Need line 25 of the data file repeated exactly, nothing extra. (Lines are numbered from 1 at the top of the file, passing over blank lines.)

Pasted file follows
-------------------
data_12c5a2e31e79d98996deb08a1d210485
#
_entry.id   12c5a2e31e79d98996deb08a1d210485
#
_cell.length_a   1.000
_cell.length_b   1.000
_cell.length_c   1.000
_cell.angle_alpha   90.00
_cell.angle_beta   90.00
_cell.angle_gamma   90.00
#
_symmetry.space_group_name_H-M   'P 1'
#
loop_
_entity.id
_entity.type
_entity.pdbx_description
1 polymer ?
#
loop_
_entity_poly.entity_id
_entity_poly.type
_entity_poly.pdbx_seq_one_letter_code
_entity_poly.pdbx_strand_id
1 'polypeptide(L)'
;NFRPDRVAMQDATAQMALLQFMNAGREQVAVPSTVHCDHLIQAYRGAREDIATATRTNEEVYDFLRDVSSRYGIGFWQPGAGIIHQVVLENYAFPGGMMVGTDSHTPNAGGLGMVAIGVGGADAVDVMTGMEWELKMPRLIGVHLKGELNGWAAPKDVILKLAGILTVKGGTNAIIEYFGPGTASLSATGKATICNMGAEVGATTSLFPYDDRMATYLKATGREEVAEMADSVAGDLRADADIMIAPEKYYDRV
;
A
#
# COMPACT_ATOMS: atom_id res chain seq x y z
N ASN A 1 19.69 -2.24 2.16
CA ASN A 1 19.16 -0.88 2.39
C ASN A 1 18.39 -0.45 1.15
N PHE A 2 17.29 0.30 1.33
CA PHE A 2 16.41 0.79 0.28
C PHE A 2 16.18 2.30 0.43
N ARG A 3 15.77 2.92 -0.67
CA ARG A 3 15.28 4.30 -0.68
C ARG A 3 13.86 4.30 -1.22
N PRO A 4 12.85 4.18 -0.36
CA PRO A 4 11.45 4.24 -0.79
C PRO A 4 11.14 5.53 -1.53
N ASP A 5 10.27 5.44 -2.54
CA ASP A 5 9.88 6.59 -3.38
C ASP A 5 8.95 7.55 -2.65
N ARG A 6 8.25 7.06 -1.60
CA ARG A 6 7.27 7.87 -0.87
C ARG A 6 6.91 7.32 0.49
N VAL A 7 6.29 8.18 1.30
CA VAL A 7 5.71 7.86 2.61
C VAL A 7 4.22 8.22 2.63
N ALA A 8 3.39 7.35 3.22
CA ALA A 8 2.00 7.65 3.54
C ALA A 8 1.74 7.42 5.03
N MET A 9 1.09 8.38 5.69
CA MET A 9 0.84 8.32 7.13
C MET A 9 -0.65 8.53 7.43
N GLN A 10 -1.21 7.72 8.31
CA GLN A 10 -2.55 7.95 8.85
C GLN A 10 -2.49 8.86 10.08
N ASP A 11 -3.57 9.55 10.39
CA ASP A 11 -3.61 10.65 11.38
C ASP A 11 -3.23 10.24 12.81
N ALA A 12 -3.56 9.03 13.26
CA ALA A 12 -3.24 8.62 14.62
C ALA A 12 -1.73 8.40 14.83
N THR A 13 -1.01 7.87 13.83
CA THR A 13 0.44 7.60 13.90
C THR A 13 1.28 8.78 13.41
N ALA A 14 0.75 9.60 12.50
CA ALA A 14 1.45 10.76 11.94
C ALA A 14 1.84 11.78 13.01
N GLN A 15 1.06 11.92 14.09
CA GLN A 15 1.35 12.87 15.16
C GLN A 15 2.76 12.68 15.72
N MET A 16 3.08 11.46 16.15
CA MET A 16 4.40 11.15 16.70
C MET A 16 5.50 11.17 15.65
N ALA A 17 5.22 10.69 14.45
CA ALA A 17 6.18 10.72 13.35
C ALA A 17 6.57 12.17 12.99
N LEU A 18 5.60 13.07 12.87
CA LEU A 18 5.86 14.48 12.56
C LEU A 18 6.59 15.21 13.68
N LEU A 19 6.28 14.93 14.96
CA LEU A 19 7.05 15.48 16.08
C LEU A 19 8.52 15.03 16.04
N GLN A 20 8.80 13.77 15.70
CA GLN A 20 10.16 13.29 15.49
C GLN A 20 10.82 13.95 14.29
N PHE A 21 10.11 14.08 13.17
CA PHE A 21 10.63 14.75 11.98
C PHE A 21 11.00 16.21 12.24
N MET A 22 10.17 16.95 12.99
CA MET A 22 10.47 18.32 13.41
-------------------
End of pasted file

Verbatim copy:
1 'polypeptide(L)'